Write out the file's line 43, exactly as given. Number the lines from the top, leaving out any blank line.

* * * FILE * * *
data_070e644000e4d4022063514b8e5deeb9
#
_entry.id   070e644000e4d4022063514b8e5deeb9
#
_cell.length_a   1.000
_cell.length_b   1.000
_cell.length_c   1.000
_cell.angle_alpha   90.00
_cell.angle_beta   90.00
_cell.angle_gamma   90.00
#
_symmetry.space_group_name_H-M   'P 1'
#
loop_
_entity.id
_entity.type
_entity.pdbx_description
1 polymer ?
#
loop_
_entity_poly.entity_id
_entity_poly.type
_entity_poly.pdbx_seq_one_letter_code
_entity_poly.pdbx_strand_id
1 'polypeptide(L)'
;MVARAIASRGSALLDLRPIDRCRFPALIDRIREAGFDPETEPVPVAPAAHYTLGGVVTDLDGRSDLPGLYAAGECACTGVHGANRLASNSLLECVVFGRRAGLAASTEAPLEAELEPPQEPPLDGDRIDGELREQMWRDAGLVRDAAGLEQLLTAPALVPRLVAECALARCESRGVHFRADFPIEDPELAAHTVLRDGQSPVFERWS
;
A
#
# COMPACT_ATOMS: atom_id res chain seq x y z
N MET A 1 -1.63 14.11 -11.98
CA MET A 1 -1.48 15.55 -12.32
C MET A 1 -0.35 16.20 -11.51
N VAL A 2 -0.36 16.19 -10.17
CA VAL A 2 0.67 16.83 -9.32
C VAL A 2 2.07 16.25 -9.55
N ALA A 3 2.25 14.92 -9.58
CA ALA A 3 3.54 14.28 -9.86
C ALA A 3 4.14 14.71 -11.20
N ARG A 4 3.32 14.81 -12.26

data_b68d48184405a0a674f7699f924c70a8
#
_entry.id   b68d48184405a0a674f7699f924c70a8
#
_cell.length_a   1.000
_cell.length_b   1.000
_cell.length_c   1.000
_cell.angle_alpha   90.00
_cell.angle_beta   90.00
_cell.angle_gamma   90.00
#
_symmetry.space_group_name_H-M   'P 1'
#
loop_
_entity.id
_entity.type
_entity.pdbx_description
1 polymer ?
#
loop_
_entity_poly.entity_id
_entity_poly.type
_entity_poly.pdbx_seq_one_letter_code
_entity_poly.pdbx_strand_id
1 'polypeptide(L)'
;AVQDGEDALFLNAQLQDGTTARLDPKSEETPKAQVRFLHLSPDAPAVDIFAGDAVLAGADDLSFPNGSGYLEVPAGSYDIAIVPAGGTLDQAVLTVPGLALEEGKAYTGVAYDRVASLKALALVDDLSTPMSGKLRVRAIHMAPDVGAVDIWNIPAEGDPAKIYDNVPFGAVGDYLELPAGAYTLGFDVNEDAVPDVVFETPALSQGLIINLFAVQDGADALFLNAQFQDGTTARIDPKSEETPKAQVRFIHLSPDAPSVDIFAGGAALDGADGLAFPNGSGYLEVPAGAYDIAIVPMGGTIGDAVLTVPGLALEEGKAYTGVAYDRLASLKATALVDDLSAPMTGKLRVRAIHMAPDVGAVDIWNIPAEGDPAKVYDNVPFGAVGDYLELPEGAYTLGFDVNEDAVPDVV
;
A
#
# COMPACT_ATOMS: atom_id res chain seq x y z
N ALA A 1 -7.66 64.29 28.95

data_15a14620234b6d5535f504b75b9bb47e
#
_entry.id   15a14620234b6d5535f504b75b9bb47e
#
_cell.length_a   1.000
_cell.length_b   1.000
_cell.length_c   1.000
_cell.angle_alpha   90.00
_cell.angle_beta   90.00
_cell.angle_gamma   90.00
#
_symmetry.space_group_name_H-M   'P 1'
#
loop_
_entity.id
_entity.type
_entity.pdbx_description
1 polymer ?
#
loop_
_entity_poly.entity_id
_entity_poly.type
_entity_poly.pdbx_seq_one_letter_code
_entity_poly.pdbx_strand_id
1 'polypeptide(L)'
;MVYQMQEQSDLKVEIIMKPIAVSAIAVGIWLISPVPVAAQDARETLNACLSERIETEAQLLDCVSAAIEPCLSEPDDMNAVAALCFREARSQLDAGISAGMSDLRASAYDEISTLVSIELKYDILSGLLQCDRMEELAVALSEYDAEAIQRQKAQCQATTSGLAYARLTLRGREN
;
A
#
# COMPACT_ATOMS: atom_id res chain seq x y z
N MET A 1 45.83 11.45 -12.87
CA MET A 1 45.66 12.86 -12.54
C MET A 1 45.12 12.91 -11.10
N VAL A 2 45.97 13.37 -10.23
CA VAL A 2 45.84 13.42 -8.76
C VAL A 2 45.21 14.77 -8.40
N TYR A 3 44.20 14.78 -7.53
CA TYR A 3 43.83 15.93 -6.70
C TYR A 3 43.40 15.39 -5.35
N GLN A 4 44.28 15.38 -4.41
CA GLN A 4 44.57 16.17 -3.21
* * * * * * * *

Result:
_entry.id   b68d48184405a0a674f7699f924c70a8